Just over half of Nova Scotia’s COVID-19 cases from March to the end of September were people of prime working age, between 20 and 59 years old.
A further 21 per cent fit into the 60 to 79 age bracket, and 17 per cent were over 80 years old. About 10 per cent were 19 and under.
Overall, 61 per cent of the cases were women and 39 per cent were men.
The outbreak at the Northwood long-term care facility in Halifax alone accounted for 345 cases between staff and residents. Smaller outbreaks were reported in at least seven other long-term care or seniors facilities around the province.
More residents in long-term care tend to be women, as women have a longer life expectancy than men. Staff in long-term care are also more likely to be female.
Experts in aging and long-term care have said this is one reason why the first wave showed an uneven gender split that was weighted toward women.
The second wave
At this point in Nova Scotia’s second wave — which Strang said began at the start of October — the age and gender split looks very different.
Between Oct. 1 and Strang’s briefing on Nov. 24, a full 71 per cent of COVID-19 cases fell in the 20 to 39 age bracket. Trailing that group were people between 40 and 59 years old, who made up 13 per cent of the cases.
Ten per cent of the cases were 0 to 19 years old, and seven per cent were 60 to 79.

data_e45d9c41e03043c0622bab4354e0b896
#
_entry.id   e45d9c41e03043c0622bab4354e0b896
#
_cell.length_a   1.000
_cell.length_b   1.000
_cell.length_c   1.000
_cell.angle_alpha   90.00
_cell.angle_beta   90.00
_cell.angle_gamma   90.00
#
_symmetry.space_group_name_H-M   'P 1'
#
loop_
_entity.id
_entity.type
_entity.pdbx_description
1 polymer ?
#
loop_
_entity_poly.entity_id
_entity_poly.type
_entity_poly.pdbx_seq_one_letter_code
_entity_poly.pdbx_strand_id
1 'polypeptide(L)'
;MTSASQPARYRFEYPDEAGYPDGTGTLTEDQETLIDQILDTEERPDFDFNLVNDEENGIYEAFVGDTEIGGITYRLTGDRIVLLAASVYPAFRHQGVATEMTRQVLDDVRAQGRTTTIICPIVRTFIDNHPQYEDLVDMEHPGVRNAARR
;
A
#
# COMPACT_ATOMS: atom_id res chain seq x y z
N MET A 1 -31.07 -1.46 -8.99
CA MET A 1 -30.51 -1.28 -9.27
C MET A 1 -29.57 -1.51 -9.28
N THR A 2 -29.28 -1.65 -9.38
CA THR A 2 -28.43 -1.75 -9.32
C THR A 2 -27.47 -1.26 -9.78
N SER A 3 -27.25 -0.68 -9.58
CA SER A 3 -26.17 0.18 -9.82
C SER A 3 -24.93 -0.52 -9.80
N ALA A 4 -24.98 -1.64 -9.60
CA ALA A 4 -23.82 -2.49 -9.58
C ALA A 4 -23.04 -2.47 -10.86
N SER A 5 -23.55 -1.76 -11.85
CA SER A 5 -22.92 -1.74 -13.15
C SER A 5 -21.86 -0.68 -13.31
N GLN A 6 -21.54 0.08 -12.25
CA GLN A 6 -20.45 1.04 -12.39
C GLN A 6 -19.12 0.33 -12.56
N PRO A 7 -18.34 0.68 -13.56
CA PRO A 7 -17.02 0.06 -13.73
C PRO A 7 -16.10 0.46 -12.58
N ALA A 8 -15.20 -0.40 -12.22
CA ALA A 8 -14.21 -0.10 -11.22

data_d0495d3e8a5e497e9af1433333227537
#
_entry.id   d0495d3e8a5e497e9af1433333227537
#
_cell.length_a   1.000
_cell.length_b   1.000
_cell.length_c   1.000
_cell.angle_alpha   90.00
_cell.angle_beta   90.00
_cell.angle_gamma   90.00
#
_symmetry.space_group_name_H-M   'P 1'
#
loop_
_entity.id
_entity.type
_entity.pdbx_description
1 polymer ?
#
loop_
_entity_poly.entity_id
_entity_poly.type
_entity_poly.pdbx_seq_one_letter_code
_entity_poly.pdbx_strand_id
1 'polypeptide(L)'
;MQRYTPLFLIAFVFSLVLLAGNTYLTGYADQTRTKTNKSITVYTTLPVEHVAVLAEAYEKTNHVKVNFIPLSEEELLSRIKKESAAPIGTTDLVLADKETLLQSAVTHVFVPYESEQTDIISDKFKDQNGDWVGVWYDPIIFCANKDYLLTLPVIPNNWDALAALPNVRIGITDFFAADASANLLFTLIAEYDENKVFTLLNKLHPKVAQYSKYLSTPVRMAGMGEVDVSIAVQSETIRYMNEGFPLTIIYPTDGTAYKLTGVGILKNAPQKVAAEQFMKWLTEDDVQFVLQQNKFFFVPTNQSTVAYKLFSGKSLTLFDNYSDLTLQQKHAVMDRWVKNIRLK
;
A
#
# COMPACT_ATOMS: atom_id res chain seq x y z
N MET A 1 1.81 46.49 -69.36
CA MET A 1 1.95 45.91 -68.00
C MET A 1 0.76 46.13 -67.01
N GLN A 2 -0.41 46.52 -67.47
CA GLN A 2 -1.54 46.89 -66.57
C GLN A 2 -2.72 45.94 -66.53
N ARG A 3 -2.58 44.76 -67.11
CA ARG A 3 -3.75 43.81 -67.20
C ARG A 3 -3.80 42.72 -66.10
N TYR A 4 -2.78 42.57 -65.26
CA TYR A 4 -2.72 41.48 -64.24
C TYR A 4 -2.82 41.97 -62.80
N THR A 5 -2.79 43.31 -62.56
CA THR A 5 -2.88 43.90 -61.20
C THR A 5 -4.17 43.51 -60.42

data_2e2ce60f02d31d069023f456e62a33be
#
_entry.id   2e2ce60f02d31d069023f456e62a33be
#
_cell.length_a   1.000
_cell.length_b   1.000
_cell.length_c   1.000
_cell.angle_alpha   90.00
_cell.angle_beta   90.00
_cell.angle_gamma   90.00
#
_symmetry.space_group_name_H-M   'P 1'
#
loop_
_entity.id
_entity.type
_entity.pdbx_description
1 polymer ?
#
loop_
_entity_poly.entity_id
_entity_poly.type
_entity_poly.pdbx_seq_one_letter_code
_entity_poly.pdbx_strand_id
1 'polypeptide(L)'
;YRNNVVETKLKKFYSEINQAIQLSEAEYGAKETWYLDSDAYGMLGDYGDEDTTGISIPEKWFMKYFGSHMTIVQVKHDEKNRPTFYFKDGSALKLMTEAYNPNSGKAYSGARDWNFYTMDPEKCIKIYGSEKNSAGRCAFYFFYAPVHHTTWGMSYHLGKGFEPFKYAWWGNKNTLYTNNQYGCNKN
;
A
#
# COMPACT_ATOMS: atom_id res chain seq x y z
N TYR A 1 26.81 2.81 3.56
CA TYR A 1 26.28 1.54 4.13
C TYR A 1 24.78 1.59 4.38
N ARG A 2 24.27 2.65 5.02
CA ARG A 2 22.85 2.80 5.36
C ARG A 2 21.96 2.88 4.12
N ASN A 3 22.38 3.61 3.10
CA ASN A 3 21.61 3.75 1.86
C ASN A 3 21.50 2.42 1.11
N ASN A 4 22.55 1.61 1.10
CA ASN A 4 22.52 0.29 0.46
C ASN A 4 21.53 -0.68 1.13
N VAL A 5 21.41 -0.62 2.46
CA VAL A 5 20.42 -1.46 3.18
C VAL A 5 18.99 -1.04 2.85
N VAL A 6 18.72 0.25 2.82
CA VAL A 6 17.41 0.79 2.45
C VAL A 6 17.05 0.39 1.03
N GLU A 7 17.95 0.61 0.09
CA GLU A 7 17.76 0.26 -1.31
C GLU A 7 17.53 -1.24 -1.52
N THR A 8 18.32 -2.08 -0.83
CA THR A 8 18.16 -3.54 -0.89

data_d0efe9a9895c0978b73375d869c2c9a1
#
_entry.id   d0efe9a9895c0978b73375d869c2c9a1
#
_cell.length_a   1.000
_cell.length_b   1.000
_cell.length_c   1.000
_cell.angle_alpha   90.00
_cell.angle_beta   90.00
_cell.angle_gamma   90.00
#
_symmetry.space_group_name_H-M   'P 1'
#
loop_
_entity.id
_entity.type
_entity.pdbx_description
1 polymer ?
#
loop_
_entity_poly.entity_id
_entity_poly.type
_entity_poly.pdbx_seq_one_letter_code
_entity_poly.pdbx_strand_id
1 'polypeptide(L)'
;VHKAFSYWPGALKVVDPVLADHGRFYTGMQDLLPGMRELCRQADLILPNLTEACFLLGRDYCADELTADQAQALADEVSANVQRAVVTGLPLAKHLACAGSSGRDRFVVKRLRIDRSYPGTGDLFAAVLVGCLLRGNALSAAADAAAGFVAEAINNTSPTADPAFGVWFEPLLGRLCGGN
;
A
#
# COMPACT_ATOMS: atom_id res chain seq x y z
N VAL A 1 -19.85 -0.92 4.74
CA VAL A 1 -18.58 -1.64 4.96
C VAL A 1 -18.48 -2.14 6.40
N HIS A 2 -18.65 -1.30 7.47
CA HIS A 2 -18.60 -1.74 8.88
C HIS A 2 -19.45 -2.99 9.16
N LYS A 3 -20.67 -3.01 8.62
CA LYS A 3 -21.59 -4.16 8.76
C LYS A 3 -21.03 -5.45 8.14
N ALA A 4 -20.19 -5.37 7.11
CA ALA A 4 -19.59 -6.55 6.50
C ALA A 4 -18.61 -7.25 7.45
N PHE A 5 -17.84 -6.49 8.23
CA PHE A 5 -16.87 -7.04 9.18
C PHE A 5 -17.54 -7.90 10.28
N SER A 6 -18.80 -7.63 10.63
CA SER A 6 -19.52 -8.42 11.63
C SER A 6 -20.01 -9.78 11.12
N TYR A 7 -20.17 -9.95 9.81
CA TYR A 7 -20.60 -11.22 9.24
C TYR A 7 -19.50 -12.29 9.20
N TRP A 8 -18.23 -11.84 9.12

No cases had been recorded in the 80 and older age bracket as of Nov. 24.
The gender split has also switched, with 55 per cent of cases in the second wave being male and 45 per cent female.
What’s to come
The second wave is not over and it is still possible that older age groups or nursing homes could get hit hard again, which is why the province has set up isolation units in six long-term care homes and hospitals.
Younger adults are less likely to be hospitalized or die from COVID-19, although it can happen.
“If you look at the vast majority of our positive cases in the last several weeks, they’ve been young adults,” Strang said.
“Lots of social life, going out to work…. as we’re testing contacts, there’s been a number who’ve been asymptomatic. But there’s also been many who have very mild symptoms.”
And that can be problematic.
Strang said the very fact that young people are experiencing mild symptoms — or none at all — makes them excellent transmitters of a virus that isn’t going away any time soon.